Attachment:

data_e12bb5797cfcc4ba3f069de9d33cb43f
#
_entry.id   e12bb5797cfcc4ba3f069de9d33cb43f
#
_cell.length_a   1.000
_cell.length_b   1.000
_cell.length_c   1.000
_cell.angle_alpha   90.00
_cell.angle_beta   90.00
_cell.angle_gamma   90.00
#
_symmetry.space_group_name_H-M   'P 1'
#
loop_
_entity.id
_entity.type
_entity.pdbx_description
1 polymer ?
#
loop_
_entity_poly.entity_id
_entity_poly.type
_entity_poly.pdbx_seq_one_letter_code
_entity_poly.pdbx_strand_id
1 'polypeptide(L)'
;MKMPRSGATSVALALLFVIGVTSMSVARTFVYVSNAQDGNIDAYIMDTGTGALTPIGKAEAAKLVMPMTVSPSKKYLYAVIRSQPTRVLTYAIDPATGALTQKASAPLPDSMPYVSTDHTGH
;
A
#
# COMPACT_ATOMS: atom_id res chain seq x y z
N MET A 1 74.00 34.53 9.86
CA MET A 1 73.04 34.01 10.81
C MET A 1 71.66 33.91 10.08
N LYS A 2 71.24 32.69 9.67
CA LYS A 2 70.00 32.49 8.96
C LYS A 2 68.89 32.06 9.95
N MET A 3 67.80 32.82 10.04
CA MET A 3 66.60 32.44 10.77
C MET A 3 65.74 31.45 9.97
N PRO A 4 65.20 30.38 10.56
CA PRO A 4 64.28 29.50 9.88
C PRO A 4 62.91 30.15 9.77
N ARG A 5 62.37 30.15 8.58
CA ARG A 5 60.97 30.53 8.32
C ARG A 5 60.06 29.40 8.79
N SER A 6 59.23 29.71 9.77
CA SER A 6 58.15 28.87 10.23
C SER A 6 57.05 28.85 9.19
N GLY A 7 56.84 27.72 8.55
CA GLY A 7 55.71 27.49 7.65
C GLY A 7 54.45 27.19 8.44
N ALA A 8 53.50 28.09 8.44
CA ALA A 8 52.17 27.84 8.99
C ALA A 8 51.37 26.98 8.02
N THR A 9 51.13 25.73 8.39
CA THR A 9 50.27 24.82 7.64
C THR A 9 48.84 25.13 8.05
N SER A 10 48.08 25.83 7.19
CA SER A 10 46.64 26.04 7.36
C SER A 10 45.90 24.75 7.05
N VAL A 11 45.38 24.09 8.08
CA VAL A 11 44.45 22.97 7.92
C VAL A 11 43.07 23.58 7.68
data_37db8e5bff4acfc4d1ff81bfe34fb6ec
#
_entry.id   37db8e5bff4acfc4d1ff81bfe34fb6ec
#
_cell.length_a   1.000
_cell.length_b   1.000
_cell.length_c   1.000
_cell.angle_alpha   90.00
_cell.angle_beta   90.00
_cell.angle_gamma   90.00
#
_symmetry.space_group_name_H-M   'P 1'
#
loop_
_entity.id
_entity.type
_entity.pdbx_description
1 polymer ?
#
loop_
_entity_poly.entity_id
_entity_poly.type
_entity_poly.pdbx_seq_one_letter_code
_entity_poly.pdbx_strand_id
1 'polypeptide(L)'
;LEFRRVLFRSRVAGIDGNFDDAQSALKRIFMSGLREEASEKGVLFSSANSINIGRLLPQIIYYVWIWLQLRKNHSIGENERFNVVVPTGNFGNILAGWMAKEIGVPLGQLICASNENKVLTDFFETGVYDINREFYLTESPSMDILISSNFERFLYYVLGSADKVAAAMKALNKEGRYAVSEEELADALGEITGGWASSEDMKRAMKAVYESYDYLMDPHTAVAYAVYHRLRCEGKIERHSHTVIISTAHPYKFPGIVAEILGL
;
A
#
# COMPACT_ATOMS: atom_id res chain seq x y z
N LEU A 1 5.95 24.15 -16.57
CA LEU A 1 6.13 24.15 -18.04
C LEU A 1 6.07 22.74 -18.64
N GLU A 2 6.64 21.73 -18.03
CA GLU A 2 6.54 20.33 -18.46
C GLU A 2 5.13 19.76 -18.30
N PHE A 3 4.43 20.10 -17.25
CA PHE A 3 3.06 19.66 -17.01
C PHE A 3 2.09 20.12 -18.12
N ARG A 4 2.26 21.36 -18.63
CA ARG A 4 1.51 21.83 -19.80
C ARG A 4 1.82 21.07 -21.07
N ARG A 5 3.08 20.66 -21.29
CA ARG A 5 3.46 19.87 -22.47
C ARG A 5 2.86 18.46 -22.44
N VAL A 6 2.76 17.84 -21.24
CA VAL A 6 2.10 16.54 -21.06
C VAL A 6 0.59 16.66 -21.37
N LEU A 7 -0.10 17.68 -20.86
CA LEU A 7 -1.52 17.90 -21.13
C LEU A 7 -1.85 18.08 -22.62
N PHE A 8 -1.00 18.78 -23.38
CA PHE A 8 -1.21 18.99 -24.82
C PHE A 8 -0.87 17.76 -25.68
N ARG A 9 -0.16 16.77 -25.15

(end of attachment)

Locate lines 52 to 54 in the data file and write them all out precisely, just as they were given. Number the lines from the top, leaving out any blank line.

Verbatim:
N ALA A 8 53.50 28.09 8.44
CA ALA A 8 52.17 27.84 8.99
C ALA A 8 51.37 26.98 8.02